According to a new study, spanking negatively affects the behavior of toddlers in low-income families.
Published in the journal Child Development, the longitudinal study looked at how low-income parents discipline their young children.
It showed that spanking 1-year-olds leads to more aggressive behaviors and less sophisticated cognitive development in the next two years.
Besides, 1-year-olds' fussiness predicted spanking and verbal punishment at ages 1, 2, and 3.
The study explored whether mothers' behaviors lead to problematic behavior in children, whether children's challenging behaviors elicit harsher discipline, or both.
It looked at more than 2,500 exclusively low-income White, African American, and Mexican-American mothers and their young children, interviewing and observing them at home when the children were 1, 2, and 3 years old.
All participants' family incomes were at or below the federal poverty level.
Using their own interpretations of spanking, mothers reported how often anyone in the home had spanked their children in the past week.
The study also looked at how often mothers verbally punished-scolded, yelled, or made negative comments-their children.
It showed that African American children were spanked and verbally punished significantly more than the other children in the study.
The authors speculated that that might be due to cultural factors, such as belief in the importance of children's respect for elders and in the value of physical discipline to instil that respect.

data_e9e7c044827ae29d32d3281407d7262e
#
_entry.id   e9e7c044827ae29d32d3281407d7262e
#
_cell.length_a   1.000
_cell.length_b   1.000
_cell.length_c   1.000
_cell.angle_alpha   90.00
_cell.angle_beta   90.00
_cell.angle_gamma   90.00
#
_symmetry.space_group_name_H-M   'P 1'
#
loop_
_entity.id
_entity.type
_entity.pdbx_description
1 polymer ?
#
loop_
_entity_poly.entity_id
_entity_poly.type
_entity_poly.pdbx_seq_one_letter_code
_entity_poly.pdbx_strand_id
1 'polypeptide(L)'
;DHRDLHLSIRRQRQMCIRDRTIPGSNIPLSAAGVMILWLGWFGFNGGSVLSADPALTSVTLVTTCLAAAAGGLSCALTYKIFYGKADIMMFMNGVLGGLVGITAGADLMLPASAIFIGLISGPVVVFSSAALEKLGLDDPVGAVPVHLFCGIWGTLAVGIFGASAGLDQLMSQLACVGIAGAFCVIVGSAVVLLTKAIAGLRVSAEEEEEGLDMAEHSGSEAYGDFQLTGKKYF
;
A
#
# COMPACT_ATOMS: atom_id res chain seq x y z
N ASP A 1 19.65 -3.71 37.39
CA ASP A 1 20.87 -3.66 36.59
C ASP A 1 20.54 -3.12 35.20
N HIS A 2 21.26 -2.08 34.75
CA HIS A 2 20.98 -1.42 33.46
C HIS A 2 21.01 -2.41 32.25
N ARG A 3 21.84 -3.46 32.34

Moreover, some African American mothers said that in preparing their children for a harsh, physically dangerous, and racially discriminating world, there was little room for error in their childrearing.
The study also shed light on information about the effects of such types of discipline.
"Our findings clearly indicate that spanking affects children's development," said Lisa J. Berlin, research scientist at the Center for Child and Family Policy at Duke University and the study's lead author.
Specifically, children who were spanked more often at 1 behaved more aggressively when they were 2, and had lower scores on tests measuring thinking skills when they were 3.
Similar findings were made even after taking into consideration such family characteristics as mothers' race and ethnicity, age, and education; family income and structure; and the children's gender.
The study also found that children who were more aggressive at age 2, and had lower cognitive development scores at ages 1 and 2, were not spanked more at ages 2 and 3.
"So the mothers' behaviors look more influential than the children's," said Berlin.
Unlike spanking, however, verbal punishment alone didn't affect either children's aggression or their cognitive development.
Interestingly, when verbal punishment was accompanied by emotional support from moms, the children did better on the tests of cognitive ability.